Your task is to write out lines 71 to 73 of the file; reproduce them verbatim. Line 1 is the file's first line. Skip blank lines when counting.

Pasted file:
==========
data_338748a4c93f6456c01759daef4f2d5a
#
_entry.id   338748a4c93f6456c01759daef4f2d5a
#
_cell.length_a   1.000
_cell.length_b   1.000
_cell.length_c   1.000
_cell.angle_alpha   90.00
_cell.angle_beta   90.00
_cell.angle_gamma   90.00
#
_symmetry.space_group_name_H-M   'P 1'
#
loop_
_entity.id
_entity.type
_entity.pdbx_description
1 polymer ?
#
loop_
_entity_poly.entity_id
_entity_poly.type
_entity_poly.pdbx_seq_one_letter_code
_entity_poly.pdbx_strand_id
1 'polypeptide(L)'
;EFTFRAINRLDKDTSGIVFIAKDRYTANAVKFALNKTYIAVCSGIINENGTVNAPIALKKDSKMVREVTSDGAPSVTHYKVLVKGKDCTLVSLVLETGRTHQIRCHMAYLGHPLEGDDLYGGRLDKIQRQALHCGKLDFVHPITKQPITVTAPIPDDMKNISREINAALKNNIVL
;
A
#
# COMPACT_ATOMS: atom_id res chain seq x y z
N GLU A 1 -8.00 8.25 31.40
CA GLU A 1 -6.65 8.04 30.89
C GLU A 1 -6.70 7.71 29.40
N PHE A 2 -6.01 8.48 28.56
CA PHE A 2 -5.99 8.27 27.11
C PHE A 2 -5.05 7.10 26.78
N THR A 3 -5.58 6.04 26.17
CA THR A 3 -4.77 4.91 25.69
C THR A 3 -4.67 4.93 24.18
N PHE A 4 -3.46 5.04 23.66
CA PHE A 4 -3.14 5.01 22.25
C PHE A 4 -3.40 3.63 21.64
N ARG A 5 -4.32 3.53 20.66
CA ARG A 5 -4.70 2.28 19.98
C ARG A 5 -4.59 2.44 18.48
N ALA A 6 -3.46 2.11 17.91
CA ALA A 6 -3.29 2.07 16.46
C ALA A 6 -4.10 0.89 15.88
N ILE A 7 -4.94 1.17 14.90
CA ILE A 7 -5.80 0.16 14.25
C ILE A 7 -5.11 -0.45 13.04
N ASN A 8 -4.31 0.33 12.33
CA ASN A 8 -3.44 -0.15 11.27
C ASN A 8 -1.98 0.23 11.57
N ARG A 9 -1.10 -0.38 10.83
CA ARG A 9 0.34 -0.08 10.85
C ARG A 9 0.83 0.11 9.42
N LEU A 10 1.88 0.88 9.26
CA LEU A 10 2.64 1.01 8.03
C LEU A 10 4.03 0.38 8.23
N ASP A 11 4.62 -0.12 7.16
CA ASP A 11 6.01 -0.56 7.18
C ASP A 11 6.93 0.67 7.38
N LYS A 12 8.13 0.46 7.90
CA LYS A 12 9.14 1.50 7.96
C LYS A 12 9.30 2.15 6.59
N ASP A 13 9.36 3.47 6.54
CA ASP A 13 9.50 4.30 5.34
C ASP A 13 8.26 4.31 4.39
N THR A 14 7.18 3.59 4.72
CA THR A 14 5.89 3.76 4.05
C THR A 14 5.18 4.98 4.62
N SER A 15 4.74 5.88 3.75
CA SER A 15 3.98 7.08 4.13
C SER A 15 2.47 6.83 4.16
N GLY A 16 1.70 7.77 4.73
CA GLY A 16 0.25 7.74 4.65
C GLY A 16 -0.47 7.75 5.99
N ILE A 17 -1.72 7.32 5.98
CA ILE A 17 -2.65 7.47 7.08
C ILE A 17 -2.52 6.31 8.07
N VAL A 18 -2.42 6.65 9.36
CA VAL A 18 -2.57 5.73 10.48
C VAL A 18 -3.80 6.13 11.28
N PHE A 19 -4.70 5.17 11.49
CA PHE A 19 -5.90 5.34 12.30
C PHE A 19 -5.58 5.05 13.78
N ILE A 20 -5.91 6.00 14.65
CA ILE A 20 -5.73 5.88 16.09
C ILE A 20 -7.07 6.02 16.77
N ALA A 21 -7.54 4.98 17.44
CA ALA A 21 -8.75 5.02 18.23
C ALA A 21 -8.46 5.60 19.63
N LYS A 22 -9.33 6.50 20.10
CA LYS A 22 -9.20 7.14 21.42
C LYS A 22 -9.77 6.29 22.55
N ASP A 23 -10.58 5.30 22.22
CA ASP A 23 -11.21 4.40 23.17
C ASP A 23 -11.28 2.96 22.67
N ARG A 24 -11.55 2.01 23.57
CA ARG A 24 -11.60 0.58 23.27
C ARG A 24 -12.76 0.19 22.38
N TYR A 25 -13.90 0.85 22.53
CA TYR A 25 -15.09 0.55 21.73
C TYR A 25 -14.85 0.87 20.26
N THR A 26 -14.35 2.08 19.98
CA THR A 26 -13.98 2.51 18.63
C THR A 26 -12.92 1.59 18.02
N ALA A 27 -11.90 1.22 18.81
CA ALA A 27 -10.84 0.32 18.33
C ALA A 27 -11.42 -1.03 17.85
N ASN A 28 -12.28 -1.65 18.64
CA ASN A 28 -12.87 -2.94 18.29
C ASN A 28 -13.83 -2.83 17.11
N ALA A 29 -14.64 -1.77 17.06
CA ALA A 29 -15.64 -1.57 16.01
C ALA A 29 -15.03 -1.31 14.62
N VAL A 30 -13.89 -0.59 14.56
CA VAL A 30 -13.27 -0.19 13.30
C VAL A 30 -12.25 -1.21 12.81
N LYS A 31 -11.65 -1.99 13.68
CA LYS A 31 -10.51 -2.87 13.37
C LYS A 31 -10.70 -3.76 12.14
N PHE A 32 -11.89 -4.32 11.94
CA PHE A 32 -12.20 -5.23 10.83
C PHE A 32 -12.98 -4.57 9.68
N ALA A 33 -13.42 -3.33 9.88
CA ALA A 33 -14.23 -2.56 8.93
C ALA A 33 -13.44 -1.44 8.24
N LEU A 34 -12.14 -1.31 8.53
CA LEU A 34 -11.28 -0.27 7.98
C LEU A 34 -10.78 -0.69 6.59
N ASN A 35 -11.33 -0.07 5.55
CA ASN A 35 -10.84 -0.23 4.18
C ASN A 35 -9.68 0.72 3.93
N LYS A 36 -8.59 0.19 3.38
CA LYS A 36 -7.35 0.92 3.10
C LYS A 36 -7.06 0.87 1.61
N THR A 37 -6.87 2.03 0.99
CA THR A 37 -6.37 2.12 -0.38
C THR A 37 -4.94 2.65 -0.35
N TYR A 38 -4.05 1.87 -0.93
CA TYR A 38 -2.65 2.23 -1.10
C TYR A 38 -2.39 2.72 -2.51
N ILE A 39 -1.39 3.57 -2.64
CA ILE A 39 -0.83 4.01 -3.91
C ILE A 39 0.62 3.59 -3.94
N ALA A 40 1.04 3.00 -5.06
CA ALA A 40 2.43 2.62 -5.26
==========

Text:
CA THR A 14 5.89 3.76 4.05
C THR A 14 5.18 4.98 4.62
N SER A 15 4.74 5.88 3.75